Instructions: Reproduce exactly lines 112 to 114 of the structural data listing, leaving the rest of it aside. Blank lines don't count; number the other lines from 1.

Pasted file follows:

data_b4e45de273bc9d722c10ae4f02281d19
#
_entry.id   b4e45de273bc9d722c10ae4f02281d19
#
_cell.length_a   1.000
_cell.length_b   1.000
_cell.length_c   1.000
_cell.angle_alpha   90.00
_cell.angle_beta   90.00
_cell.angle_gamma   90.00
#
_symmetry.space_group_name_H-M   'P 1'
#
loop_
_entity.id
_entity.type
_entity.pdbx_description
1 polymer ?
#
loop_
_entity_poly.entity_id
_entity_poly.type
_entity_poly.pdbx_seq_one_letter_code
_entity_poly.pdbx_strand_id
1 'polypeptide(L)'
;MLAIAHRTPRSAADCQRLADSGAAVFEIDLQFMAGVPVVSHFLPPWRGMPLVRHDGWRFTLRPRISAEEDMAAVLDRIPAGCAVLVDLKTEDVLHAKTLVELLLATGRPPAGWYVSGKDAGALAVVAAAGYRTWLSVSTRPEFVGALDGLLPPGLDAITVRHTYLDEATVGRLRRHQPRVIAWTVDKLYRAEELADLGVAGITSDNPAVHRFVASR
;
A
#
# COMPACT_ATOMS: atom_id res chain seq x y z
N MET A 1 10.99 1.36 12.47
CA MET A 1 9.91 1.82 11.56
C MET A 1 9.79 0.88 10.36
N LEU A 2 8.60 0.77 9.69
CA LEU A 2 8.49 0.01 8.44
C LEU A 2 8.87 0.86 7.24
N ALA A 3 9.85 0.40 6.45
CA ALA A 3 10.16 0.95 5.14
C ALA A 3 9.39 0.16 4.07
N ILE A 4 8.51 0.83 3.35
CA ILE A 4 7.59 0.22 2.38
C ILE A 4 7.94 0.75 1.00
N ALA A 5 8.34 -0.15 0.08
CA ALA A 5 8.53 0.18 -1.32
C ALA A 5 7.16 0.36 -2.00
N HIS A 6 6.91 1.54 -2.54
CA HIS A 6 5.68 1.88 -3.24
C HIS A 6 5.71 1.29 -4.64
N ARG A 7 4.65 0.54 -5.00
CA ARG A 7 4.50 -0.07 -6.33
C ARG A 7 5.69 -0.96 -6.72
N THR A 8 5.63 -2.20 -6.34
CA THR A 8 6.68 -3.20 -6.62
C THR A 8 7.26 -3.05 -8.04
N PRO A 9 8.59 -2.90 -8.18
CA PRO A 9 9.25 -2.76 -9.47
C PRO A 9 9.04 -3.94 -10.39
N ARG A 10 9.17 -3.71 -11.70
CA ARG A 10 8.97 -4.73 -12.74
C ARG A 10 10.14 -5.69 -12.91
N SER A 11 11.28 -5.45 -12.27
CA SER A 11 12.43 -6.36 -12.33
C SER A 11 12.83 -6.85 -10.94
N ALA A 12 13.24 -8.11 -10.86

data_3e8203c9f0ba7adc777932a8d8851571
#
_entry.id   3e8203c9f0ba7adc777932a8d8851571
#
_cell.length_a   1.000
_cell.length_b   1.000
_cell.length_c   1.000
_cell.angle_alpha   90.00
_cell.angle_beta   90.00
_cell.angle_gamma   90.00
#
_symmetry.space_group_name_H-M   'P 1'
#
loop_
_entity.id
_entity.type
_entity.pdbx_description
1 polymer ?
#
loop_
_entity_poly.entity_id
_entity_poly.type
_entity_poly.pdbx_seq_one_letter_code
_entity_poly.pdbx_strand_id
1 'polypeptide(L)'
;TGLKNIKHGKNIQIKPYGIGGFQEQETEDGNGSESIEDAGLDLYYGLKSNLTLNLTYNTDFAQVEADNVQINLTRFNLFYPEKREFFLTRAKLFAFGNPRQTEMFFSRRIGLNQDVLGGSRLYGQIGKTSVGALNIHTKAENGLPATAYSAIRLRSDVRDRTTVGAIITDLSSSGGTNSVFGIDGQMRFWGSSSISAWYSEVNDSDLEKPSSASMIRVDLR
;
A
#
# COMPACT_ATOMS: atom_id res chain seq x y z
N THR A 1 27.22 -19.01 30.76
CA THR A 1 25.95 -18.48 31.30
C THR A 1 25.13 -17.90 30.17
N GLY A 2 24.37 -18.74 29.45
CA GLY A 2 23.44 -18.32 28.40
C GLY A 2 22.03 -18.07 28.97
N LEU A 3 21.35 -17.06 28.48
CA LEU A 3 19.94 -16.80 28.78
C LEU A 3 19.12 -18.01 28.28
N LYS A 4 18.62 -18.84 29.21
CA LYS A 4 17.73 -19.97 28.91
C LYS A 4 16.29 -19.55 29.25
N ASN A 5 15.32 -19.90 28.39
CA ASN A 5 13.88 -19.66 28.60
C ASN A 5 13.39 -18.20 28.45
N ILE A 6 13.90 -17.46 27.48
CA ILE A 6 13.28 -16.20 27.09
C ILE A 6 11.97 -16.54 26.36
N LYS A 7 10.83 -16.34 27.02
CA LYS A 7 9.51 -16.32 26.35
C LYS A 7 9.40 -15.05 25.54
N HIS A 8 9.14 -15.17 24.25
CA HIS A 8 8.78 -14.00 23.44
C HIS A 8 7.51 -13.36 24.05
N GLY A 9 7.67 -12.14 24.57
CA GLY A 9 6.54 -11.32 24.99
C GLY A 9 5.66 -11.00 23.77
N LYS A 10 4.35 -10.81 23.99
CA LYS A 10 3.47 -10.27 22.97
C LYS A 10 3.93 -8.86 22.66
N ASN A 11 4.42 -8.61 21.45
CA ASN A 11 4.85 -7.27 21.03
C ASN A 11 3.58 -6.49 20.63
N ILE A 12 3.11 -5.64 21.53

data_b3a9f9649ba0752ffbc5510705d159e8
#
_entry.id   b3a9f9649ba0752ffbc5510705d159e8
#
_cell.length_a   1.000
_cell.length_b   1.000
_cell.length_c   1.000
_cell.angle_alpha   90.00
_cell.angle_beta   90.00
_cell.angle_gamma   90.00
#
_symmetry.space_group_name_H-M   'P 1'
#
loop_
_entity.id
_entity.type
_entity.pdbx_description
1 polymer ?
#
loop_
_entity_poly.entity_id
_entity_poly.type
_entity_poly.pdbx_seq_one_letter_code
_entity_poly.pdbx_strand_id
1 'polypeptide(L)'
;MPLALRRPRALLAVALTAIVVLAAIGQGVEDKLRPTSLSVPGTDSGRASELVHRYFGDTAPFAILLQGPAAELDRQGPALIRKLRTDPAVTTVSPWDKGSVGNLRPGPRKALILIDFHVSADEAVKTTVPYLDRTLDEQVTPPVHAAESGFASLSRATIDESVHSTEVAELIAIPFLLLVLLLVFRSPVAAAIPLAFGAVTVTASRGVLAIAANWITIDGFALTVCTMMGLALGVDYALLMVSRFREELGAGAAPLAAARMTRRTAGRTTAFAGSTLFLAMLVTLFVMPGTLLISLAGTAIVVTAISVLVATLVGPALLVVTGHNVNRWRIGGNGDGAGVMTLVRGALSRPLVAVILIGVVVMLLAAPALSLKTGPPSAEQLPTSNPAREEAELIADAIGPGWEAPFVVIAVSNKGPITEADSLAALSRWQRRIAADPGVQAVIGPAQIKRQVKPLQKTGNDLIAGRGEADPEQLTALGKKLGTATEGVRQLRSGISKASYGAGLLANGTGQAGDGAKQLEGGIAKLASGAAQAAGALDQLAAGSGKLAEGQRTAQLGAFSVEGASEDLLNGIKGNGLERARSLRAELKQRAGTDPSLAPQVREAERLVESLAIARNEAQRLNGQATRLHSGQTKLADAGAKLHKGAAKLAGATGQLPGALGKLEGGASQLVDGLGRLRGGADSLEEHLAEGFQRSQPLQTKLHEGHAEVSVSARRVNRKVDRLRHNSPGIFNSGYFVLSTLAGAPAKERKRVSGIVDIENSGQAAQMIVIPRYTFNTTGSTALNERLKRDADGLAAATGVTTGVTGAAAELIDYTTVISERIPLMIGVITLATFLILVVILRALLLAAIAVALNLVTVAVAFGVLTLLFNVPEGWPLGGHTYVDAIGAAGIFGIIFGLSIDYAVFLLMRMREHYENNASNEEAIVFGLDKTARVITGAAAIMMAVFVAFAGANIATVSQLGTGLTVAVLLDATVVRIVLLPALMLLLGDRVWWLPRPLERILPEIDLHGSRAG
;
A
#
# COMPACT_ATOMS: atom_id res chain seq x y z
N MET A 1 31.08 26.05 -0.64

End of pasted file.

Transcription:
C ILE A 6 11.97 -16.54 26.36
N LYS A 7 10.83 -16.34 27.02
CA LYS A 7 9.51 -16.32 26.35